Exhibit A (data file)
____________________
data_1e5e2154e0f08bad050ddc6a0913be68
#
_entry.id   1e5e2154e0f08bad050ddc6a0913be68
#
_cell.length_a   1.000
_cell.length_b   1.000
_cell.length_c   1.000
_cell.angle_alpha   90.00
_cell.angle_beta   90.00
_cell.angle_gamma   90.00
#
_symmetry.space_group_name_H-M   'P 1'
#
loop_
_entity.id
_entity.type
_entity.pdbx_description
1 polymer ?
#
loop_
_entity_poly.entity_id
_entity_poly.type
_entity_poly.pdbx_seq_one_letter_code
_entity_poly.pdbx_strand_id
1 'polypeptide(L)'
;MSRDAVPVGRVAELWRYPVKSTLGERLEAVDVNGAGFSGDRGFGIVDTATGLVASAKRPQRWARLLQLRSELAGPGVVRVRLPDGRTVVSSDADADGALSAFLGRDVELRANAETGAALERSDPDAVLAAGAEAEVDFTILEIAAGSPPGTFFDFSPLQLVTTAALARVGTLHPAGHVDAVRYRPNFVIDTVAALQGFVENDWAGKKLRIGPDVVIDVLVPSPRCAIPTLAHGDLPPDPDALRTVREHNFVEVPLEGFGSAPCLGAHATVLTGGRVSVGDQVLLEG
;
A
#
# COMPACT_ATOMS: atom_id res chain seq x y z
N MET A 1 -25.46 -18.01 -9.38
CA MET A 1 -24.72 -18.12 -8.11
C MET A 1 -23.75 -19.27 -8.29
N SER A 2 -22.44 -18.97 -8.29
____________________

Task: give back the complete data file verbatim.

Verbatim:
data_1e5e2154e0f08bad050ddc6a0913be68
#
_entry.id   1e5e2154e0f08bad050ddc6a0913be68
#
_cell.length_a   1.000
_cell.length_b   1.000
_cell.length_c   1.000
_cell.angle_alpha   90.00
_cell.angle_beta   90.00
_cell.angle_gamma   90.00
#
_symmetry.space_group_name_H-M   'P 1'
#
loop_
_entity.id
_entity.type
_entity.pdbx_description
1 polymer ?
#
loop_
_entity_poly.entity_id
_entity_poly.type
_entity_poly.pdbx_seq_one_letter_code
_entity_poly.pdbx_strand_id
1 'polypeptide(L)'
;MSRDAVPVGRVAELWRYPVKSTLGERLEAVDVNGAGFSGDRGFGIVDTATGLVASAKRPQRWARLLQLRSELAGPGVVRVRLPDGRTVVSSDADADGALSAFLGRDVELRANAETGAALERSDPDAVLAAGAEAEVDFTILEIAAGSPPGTFFDFSPLQLVTTAALARVGTLHPAGHVDAVRYRPNFVIDTVAALQGFVENDWAGKKLRIGPDVVIDVLVPSPRCAIPTLAHGDLPPDPDALRTVREHNFVEVPLEGFGSAPCLGAHATVLTGGRVSVGDQVLLEG
;
A
#
# COMPACT_ATOMS: atom_id res chain seq x y z
N MET A 1 -25.46 -18.01 -9.38
CA MET A 1 -24.72 -18.12 -8.11
C MET A 1 -23.75 -19.27 -8.29
N SER A 2 -22.44 -18.97 -8.29